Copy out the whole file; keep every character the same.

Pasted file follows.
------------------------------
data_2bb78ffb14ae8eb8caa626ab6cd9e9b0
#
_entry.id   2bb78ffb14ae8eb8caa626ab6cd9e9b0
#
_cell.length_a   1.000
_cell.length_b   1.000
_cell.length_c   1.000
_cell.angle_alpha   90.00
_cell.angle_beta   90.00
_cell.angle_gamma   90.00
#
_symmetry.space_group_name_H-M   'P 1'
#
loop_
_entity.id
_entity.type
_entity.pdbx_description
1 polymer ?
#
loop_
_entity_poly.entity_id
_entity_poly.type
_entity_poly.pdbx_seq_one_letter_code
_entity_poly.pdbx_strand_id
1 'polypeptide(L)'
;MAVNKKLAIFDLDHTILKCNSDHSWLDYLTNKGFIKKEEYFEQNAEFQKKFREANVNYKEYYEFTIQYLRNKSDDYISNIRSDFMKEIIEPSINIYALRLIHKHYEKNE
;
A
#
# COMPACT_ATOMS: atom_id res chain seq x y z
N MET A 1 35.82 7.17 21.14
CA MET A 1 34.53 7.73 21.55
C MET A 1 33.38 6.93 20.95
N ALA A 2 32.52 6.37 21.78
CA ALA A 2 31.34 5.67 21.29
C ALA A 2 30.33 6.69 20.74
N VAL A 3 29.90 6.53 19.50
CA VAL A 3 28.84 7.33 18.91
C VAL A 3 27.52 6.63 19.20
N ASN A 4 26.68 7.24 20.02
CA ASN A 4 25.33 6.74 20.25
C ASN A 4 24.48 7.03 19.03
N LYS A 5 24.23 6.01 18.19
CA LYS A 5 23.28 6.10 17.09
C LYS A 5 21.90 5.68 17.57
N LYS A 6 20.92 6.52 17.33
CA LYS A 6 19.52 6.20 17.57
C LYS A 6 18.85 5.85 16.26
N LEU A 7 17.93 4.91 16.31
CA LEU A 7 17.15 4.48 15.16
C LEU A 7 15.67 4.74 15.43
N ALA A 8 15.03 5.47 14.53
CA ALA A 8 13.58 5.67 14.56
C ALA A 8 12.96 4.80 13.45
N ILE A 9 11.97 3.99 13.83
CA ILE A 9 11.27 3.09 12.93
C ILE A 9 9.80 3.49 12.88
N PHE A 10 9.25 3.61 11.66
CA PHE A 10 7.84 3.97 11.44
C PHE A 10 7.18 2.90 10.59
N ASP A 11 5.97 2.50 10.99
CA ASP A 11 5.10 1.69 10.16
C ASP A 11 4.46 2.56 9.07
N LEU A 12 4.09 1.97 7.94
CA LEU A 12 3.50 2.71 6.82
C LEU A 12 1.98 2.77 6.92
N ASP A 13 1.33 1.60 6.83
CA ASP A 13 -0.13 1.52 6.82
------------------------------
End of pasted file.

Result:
data_2bb78ffb14ae8eb8caa626ab6cd9e9b0
#
_entry.id   2bb78ffb14ae8eb8caa626ab6cd9e9b0
#
_cell.length_a   1.000
_cell.length_b   1.000
_cell.length_c   1.000
_cell.angle_alpha   90.00
_cell.angle_beta   90.00
_cell.angle_gamma   90.00
#
_symmetry.space_group_name_H-M   'P 1'
#
loop_
_entity.id
_entity.type
_entity.pdbx_description
1 polymer ?
#
loop_
_entity_poly.entity_id
_entity_poly.type
_entity_poly.pdbx_seq_one_letter_code
_entity_poly.pdbx_strand_id
1 'polypeptide(L)'
;MAVNKKLAIFDLDHTILKCNSDHSWLDYLTNKGFIKKEEYFEQNAEFQKKFREANVNYKEYYEFTIQYLRNKSDDYISNIRSDFMKEIIEPSINIYALRLIHKHYEKNE
;
A
#
# COMPACT_ATOMS: atom_id res chain seq x y z
N MET A 1 35.82 7.17 21.14
CA MET A 1 34.53 7.73 21.55
C MET A 1 33.38 6.93 20.95
N ALA A 2 32.52 6.37 21.78
CA ALA A 2 31.34 5.67 21.29
C ALA A 2 30.33 6.69 20.74
N VAL A 3 29.90 6.53 19.50
CA VAL A 3 28.84 7.33 18.91
C VAL A 3 27.52 6.63 19.20
N ASN A 4 26.68 7.24 20.02
CA ASN A 4 25.33 6.74 20.25
C ASN A 4 24.48 7.03 19.03
N LYS A 5 24.23 6.01 18.19
CA LYS A 5 23.28 6.10 17.09
C LYS A 5 21.90 5.68 17.57
N LYS A 6 20.92 6.52 17.33
CA LYS A 6 19.52 6.20 17.57
C LYS A 6 18.85 5.85 16.26
N LEU A 7 17.93 4.91 16.31
CA LEU A 7 17.15 4.48 15.16
C LEU A 7 15.67 4.74 15.43
N ALA A 8 15.03 5.47 14.53
CA ALA A 8 13.58 5.67 14.56
C ALA A 8 12.96 4.80 13.45
N ILE A 9 11.97 3.99 13.83
CA ILE A 9 11.27 3.09 12.93
C ILE A 9 9.80 3.49 12.88
N PHE A 10 9.25 3.61 11.66
CA PHE A 10 7.84 3.97 11.44
C PHE A 10 7.18 2.90 10.59
N ASP A 11 5.97 2.50 10.99
CA ASP A 11 5.10 1.69 10.16
C ASP A 11 4.46 2.56 9.07
N LEU A 12 4.09 1.97 7.94
CA LEU A 12 3.50 2.71 6.82
C LEU A 12 1.98 2.77 6.92
N ASP A 13 1.33 1.60 6.83
CA ASP A 13 -0.13 1.52 6.82